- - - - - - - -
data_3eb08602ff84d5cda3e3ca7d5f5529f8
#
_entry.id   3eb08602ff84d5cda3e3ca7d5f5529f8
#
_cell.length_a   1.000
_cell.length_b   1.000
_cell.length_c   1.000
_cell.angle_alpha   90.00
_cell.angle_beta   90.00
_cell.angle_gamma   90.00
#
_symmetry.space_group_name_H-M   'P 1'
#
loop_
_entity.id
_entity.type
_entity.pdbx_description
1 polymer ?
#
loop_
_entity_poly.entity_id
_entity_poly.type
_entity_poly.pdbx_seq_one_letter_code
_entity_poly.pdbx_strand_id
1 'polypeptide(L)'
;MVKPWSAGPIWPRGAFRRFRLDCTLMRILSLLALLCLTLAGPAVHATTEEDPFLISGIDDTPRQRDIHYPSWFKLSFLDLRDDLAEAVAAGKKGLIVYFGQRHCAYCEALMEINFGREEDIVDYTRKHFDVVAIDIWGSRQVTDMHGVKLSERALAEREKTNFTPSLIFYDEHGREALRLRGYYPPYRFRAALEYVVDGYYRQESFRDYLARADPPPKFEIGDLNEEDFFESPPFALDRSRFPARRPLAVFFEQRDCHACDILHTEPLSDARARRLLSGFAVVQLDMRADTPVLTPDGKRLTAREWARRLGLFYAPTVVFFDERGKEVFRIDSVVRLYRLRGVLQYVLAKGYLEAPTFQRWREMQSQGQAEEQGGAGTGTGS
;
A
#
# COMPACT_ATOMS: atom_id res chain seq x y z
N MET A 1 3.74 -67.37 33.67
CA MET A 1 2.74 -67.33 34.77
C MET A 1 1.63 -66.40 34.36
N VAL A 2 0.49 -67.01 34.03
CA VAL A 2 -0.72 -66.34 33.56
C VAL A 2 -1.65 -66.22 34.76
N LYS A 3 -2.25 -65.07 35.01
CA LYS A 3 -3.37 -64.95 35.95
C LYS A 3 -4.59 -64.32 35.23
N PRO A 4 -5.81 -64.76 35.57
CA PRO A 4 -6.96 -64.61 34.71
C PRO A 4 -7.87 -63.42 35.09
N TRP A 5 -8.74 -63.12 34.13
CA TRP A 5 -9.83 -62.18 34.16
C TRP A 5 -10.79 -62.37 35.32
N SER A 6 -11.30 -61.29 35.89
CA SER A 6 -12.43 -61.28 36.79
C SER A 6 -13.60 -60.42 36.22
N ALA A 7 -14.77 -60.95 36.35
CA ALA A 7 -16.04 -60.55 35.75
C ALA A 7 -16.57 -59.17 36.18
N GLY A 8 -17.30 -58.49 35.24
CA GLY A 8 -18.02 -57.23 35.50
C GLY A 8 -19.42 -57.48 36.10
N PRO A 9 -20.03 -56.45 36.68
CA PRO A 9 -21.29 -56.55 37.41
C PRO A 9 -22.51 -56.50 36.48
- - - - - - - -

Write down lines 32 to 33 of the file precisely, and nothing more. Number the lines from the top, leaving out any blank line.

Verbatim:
CA MET A 1 2.74 -67.33 34.77
C MET A 1 1.63 -66.40 34.36